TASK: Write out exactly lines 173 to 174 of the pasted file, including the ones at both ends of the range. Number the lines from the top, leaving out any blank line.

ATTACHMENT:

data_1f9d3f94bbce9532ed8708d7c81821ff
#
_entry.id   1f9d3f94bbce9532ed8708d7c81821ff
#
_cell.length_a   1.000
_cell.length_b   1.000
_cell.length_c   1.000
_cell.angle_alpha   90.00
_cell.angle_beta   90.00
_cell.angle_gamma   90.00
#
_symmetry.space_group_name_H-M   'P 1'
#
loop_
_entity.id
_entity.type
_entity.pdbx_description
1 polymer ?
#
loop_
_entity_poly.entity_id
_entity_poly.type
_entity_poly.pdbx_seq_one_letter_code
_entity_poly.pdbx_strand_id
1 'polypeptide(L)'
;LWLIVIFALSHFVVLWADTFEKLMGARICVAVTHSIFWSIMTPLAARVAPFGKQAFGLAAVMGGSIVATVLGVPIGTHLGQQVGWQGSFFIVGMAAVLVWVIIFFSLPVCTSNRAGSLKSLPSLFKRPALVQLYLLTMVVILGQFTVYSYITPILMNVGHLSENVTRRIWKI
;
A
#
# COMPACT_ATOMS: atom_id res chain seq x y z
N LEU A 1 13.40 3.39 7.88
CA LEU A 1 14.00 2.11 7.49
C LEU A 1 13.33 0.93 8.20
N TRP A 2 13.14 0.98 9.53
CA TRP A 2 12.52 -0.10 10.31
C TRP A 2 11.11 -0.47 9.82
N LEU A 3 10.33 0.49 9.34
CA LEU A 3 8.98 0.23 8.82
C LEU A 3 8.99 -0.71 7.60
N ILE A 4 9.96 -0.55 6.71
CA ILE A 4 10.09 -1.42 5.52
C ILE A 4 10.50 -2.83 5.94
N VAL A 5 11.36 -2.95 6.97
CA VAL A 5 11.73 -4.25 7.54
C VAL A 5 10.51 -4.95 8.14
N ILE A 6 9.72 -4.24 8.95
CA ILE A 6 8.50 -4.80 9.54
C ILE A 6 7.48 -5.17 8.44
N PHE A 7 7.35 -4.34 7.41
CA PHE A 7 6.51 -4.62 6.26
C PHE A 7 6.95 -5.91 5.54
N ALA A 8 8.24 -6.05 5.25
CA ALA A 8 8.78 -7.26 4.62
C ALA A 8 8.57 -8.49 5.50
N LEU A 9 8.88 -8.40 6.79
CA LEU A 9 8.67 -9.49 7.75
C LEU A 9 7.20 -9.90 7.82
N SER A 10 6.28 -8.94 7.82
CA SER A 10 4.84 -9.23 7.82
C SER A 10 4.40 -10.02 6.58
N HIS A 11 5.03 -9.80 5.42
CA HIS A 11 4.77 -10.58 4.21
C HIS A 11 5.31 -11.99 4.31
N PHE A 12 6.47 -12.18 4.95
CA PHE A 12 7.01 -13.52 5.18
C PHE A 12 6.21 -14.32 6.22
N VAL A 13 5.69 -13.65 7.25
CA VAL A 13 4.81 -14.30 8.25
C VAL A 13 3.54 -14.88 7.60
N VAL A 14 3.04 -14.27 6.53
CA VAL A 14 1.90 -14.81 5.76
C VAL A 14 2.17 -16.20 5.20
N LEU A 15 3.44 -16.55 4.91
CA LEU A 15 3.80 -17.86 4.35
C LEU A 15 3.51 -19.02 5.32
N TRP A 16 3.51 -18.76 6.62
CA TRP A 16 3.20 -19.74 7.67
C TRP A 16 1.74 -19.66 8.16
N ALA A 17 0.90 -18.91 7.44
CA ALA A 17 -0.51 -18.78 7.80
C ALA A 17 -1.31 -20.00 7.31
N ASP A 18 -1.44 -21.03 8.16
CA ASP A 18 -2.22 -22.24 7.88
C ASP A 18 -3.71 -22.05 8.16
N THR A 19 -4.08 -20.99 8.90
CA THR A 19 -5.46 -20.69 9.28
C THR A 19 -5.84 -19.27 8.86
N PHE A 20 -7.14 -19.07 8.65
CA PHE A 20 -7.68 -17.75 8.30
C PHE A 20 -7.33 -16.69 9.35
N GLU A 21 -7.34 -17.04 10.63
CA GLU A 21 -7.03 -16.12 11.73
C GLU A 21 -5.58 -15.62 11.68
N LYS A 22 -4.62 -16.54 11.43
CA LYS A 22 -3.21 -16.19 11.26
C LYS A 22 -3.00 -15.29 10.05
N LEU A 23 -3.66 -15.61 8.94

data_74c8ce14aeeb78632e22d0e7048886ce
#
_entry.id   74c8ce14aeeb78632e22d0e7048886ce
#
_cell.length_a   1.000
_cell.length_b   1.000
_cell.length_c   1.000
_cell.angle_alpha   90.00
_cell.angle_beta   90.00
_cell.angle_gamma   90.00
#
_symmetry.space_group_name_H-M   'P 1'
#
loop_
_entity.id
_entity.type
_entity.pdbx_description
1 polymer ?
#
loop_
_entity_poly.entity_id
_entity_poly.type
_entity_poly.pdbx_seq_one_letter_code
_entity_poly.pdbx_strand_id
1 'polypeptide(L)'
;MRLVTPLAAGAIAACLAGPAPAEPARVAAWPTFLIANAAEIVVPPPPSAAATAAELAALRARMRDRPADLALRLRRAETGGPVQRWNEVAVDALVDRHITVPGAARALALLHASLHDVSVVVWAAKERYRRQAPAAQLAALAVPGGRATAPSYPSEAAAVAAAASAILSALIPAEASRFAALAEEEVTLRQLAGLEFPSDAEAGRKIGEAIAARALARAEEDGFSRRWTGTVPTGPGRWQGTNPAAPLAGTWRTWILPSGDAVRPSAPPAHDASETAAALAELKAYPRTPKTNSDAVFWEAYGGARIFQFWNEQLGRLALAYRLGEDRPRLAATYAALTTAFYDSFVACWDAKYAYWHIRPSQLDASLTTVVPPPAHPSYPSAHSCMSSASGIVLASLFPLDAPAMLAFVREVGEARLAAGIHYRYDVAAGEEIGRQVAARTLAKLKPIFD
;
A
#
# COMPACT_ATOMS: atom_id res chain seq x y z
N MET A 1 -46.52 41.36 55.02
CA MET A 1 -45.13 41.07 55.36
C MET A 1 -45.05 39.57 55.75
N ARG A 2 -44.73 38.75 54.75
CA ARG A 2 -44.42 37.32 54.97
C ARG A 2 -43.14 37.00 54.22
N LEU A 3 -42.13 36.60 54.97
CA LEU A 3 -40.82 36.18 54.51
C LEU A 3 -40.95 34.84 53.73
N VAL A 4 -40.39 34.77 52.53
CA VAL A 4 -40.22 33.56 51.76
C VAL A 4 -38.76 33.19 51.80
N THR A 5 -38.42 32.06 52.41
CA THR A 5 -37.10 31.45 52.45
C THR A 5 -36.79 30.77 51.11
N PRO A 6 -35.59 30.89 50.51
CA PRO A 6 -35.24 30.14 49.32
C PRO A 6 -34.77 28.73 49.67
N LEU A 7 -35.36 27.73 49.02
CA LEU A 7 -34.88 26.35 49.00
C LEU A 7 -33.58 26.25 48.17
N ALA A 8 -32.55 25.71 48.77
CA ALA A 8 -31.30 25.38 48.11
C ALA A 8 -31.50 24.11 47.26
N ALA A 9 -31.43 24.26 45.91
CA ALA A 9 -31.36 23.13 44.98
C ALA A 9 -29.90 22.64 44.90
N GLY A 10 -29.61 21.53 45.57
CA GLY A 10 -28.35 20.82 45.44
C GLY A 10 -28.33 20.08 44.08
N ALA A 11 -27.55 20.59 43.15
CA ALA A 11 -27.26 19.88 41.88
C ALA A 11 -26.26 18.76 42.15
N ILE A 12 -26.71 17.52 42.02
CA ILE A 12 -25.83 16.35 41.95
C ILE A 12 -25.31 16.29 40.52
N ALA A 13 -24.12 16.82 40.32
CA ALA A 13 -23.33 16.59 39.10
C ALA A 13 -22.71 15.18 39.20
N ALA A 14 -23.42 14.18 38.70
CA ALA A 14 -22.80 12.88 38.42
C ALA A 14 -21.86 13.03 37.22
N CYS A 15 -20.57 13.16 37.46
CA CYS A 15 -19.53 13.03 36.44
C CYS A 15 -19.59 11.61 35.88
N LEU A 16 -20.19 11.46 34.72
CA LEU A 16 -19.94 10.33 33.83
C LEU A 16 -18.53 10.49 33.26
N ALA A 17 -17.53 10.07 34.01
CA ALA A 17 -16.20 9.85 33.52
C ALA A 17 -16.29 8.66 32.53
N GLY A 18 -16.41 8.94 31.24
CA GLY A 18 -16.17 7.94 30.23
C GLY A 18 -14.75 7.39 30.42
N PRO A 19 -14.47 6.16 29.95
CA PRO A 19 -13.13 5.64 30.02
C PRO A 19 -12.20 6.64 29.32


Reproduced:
N LEU A 16 -20.19 11.46 34.72
CA LEU A 16 -19.94 10.33 33.83